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2012 elections review: Six incumbent state reps toppled in NC legislative primaries

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May 9, 2012

By Ballotpedia's Congressional and State legislative teams

Attention in North Carolina was focused on Amendment 1 last night, but congressional and legislative primaries produced compelling results yesterday evening.

Boosted by strong opinions about the proposed marriage amendment,[1] voter turnout in North Carolina was 34 percent.[2]

Contested Primaries in North Carolina -- May 8, 2012
U.S. House
(13 seats)
State Legislature
(170 seats)
Total Democratic Contested Primaries 8 (61.54%) 35 (20.59%)
Total Republican Contested Primaries 10 (76.9%) 55 (32.35%)

Congress

See also: United States House of Representatives elections in North Carolina, 2012

The 10 U.S. House incumbents seeking re-election all won their primaries. The 9th, 11th, and 13th are open districts -- those in which the incumbent retired.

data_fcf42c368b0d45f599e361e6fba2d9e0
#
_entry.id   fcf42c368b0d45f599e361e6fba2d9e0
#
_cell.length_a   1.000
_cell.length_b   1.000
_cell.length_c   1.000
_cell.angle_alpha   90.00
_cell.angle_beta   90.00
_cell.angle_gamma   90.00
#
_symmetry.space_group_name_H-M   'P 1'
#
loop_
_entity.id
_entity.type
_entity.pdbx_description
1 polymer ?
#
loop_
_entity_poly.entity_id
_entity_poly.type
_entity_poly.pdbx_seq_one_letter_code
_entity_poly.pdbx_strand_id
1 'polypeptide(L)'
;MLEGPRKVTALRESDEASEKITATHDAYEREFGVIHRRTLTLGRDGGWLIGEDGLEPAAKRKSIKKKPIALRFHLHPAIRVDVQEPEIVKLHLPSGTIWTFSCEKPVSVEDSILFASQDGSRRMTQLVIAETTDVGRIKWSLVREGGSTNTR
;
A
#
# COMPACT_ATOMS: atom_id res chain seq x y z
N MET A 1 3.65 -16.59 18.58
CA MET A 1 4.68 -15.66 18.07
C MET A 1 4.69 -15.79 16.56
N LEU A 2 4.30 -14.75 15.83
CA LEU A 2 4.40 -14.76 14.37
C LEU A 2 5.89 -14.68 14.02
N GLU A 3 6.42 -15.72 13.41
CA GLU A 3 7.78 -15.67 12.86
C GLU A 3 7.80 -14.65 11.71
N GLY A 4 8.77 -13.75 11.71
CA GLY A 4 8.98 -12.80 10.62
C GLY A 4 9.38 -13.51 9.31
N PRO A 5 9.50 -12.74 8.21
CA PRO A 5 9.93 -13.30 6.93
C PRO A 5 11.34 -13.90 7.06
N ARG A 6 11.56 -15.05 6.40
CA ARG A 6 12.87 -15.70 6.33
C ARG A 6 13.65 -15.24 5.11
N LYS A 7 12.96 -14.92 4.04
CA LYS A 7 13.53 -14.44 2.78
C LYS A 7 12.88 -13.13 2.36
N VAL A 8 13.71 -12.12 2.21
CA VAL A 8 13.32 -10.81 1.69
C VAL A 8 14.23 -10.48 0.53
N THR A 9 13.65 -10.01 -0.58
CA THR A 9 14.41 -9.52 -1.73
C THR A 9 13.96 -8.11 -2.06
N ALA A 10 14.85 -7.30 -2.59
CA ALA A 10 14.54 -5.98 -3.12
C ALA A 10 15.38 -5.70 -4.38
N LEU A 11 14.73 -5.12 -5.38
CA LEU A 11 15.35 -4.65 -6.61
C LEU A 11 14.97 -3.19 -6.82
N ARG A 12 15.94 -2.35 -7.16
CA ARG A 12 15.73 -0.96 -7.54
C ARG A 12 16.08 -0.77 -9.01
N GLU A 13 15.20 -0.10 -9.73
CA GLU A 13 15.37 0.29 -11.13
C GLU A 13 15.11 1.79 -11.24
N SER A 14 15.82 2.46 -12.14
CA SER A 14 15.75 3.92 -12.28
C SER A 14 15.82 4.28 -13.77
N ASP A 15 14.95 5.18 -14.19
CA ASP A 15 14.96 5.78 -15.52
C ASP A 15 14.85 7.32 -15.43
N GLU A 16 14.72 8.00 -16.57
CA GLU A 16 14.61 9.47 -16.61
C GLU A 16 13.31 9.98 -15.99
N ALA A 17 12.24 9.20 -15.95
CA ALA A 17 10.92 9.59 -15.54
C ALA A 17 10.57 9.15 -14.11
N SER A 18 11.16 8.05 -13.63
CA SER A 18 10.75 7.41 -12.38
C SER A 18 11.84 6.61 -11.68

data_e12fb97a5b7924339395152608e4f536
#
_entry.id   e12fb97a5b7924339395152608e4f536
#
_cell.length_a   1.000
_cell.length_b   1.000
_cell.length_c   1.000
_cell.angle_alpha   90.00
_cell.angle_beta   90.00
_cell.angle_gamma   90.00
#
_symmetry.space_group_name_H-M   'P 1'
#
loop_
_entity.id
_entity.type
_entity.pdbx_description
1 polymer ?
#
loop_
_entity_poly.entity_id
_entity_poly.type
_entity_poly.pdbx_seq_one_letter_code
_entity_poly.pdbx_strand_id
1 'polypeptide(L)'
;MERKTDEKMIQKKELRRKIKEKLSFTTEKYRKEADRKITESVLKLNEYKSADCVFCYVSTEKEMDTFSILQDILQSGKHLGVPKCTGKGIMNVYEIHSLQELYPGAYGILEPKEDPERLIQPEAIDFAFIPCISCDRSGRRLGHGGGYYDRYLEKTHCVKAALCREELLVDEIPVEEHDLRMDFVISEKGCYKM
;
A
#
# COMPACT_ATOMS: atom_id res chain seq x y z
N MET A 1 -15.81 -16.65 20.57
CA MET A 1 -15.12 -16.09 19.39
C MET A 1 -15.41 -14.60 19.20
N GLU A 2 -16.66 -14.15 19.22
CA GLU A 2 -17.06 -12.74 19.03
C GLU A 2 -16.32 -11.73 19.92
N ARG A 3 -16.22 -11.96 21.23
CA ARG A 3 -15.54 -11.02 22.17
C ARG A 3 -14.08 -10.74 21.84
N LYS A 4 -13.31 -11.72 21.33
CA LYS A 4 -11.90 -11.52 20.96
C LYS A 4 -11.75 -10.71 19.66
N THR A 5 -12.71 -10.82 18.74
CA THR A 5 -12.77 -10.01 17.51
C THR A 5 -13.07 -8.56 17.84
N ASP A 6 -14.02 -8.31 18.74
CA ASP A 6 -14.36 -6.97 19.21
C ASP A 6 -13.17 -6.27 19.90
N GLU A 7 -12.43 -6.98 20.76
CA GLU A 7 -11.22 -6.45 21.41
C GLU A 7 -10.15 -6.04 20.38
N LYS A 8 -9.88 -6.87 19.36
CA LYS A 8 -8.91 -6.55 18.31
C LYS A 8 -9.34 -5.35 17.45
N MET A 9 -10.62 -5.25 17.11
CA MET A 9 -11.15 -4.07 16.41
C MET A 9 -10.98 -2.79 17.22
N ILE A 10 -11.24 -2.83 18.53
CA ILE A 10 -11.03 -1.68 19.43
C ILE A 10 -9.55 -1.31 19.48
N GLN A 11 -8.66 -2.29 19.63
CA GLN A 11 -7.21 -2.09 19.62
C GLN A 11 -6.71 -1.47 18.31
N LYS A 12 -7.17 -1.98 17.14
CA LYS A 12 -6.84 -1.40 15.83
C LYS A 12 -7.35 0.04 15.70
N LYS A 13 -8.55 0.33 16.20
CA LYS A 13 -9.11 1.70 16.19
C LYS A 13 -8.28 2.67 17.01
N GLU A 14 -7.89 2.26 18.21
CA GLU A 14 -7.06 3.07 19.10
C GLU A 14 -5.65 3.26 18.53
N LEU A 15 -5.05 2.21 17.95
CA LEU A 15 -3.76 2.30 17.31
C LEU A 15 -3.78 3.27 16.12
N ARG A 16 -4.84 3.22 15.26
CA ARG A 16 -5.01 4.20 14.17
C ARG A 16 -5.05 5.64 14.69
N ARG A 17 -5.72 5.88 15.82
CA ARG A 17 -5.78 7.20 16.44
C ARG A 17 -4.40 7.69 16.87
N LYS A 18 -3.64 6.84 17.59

Three primaries -- all Republican races -- will go to a July 17 runoff between the top two vote-getters in each race. North Carolina holds a runoff if a winner receives less than 40 percent of the vote.

State legislatures

See also: North Carolina State Senate elections, 2012 and North Carolina House of Representatives elections, 2012
  • All State Senate incumbents who are running advanced to the general election.
  • A total of six incumbent state legislators were defeated in the primary. All six - 5 Republicans and 1 Democrat - are members of the House:
Darrell McCormick (R)
Efton Sager (R)
Larry Brown (R)
Stephen LaRoque (R)
Trudi Walend (R)
James Crawford, Jr. (D)
  • In two repeat races from 2010, the current incumbent emerged on top. Marcus Brandon defeated Earl Jones for the second straight election in a state house Democratic Primary, and Kelly Hastings (R) defeated Pearl Burris Floyd for the second consecutive time in a Republican state house primary.
  • There will be four State Senate and three State House runoffs on July 17. The top-two candidates advanced but no winner was declared because nobody received 40 percent of the votes.


North Carolina State Senate
Party As of November 5, 2012 After the 2012 Election
     Democratic Party 19 18
     Republican Party 31 32
Total 50 50


North Carolina House of Representatives
Party As of November 5, 2012 After the 2012 Election
     Democratic Party 52 43
     Republican Party 67 77
     Vacancy 1 0
Total 120 120


See also

References